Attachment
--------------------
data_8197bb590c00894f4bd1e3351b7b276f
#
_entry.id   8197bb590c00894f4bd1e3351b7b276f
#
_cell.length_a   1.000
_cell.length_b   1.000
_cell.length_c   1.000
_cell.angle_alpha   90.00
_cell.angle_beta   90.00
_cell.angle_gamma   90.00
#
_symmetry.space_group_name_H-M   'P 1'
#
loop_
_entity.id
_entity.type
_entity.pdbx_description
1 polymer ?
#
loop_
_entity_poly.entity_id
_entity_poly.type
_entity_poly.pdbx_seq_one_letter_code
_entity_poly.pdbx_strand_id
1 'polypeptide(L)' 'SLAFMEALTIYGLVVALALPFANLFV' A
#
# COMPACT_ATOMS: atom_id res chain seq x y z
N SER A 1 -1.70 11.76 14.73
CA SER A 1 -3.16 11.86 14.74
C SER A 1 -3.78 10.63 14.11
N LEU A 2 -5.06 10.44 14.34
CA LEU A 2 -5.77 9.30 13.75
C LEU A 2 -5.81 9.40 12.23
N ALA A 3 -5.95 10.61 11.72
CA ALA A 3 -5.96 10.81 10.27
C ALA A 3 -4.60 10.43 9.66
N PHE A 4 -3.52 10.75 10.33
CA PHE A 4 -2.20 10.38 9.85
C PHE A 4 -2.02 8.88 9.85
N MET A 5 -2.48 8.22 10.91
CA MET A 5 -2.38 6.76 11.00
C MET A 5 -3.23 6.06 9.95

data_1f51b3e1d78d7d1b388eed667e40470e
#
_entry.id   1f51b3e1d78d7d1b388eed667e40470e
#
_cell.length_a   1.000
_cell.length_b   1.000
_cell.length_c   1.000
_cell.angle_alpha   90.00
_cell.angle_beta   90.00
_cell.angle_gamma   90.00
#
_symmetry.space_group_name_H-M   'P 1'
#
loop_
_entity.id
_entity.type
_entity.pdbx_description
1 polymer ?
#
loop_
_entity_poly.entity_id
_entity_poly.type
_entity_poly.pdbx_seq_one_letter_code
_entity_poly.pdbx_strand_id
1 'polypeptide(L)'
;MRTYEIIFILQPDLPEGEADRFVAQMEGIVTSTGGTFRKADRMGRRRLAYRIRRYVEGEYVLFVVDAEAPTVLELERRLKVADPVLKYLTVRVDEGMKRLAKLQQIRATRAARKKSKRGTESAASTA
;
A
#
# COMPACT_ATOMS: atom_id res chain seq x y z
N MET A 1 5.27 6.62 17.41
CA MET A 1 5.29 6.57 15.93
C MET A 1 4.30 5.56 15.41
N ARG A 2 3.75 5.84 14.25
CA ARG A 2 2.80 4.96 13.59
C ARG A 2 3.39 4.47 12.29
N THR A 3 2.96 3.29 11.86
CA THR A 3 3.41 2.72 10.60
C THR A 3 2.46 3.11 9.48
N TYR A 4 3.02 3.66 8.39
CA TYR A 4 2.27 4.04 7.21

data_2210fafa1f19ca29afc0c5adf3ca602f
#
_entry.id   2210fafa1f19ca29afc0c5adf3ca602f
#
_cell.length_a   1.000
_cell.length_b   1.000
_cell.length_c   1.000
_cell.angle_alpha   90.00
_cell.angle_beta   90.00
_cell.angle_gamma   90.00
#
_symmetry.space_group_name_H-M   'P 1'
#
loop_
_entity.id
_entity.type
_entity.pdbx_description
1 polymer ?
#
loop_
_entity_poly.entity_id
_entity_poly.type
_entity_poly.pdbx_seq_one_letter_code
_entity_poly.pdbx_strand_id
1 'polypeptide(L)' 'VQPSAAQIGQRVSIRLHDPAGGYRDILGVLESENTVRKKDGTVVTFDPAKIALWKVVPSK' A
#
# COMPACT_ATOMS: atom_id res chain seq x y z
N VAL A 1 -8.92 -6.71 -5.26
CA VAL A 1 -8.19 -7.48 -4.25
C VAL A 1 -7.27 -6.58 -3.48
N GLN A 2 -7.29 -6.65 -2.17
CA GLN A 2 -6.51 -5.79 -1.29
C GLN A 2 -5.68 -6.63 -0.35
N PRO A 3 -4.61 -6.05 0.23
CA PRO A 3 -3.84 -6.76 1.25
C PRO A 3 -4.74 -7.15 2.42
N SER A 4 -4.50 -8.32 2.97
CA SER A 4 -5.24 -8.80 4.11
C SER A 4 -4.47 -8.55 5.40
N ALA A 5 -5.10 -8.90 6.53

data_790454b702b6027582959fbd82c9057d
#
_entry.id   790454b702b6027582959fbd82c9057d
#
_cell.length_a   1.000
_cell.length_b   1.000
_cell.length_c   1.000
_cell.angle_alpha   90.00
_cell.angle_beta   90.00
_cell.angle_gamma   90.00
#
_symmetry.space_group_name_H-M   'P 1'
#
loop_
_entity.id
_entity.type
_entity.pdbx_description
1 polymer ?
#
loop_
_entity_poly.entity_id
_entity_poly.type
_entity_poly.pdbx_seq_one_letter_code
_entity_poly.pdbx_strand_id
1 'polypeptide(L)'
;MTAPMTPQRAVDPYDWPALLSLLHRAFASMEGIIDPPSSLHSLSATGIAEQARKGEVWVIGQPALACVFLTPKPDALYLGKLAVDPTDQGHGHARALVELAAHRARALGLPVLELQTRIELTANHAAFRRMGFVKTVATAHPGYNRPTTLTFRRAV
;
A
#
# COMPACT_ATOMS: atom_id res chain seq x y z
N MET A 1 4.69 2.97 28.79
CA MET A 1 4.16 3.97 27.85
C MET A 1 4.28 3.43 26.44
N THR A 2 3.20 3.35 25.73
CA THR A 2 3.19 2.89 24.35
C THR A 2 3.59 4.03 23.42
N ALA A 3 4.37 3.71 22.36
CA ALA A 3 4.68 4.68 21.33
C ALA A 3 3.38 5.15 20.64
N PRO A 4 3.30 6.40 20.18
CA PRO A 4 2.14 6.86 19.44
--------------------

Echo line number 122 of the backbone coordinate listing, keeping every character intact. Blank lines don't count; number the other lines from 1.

C SER A 4 -4.47 -8.55 5.40